Look out for one of these the next time you're in a Spanish hotel or restaurante... and amaze your family by showing them what to do with it!
The writing on the front is actually three words squashed together for a website address:
Pulsa y voy.
Pulsa means 'press'.
y means 'and'.
Voy means 'I go', although in this context it means 'I'll be there'.
You'll find these little aparatos (that means 'gadgets' or 'gizmos') on the tables wherever camareros and camareras (waiters) serve. They're about the size of a deck of cards.
Look on the side and you'll see some more pistas (clues).
The first button (what I originally thought was someone looking through a telescope) means 'Call the waiter'. Do you remember learning 'Me llamo Jeremy'? Well, llamar means 'call'.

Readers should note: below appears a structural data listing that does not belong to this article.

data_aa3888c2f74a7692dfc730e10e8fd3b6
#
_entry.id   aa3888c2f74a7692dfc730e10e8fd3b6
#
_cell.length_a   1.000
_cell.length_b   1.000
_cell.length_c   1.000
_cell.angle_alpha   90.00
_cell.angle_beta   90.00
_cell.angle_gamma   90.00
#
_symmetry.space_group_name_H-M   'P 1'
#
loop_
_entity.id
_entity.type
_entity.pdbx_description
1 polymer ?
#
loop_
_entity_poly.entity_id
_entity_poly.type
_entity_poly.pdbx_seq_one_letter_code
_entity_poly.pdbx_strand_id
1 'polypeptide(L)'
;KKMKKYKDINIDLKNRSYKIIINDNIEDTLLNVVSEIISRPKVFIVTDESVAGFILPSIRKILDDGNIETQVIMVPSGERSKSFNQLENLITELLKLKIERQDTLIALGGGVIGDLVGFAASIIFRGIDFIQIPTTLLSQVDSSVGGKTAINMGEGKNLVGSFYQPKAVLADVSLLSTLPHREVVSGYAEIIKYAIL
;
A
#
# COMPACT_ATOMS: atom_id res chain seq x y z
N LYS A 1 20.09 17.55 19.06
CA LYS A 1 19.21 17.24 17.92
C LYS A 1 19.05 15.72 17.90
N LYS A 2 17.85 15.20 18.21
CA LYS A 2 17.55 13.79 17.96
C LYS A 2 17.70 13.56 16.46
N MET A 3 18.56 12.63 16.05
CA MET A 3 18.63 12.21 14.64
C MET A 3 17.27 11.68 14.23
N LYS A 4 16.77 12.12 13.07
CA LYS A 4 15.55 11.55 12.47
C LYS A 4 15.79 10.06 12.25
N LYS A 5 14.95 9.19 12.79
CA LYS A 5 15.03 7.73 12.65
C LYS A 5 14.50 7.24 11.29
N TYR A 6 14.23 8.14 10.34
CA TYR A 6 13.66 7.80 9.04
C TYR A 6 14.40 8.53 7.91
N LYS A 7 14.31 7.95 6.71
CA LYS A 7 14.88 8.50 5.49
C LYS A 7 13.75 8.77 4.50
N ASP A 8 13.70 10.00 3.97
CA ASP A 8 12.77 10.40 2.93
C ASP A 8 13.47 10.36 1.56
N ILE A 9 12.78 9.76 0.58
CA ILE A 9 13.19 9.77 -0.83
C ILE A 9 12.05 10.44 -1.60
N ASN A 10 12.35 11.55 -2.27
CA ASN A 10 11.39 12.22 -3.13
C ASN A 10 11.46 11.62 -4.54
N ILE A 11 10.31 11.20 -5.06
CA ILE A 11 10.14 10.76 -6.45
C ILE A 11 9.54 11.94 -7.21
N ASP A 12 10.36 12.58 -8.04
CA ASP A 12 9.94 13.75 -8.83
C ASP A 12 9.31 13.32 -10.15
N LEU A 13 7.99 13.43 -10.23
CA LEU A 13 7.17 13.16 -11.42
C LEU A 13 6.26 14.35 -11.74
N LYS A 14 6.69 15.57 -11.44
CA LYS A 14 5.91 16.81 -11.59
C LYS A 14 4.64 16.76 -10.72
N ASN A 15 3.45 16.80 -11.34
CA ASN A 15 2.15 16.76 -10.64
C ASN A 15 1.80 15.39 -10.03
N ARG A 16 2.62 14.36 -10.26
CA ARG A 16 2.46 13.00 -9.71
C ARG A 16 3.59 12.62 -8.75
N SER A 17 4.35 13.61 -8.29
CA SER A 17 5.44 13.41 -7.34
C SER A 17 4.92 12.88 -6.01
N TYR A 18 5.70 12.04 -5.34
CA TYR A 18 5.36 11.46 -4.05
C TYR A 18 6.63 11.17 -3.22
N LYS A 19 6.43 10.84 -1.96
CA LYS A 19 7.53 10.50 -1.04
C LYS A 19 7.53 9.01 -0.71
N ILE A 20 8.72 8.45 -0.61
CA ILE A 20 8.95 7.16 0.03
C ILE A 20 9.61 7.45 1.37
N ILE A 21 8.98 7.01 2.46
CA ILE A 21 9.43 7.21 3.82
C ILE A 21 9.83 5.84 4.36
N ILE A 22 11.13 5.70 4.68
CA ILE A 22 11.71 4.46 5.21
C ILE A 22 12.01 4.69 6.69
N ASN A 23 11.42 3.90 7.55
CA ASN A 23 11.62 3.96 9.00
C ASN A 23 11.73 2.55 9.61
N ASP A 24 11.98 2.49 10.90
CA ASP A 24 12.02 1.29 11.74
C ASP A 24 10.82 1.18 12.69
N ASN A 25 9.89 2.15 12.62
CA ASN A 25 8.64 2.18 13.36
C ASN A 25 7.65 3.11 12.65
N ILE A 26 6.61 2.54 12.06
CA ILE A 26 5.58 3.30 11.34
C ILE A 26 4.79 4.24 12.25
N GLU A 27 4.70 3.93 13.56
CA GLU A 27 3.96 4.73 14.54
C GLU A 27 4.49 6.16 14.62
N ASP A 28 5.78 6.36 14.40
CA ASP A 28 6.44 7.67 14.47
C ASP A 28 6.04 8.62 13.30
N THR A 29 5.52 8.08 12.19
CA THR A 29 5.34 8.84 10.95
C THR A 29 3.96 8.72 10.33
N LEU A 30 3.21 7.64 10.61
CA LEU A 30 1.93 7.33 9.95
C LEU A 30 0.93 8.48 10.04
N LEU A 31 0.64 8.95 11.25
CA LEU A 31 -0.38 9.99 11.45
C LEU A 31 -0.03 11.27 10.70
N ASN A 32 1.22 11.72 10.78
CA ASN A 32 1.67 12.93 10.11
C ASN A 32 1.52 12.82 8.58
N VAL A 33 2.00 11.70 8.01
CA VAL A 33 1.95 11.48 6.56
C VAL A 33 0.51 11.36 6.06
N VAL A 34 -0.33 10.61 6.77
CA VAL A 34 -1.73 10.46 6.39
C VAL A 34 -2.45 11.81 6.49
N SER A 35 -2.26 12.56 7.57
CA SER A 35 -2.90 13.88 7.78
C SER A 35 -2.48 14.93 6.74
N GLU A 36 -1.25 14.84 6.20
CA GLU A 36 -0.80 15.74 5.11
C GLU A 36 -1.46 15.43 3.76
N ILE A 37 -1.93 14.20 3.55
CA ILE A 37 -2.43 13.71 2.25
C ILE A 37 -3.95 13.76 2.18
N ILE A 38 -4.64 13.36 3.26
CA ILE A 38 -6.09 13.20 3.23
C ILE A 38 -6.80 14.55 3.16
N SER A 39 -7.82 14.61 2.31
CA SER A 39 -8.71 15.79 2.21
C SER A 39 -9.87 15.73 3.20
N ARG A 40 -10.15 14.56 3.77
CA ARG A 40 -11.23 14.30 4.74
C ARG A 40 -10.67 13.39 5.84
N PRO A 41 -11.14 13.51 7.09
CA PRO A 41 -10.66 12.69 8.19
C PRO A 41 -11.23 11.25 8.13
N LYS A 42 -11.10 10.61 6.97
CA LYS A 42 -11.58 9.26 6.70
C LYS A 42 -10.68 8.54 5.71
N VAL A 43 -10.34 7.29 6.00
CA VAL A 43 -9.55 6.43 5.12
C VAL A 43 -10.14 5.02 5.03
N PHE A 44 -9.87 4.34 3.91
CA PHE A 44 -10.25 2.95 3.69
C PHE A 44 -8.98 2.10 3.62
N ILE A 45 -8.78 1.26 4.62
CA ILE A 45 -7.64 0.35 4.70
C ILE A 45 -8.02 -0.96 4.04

The second button means 'Ask for the bill'.
I'm sure you can work the last one out yourself!
But if you do ever spot one, make sure you get to it first. 'Cos if anyone else turns it around, they might see this...
...and your little performance won't be quite so impressive.
Finally, did you notice how young people are getting around the camarero/a issue by using camarer@ to stand for both? They're using the '@' symbol (called arroba in Spanish) for lots of words which use 'o' and 'a' to change the gender. I think it's pretty guay! (That means 'cool', but click on the word to hear how to say it as it's not immediately obvious.)
Now, who's ready for hamburguesa y patatas fritas?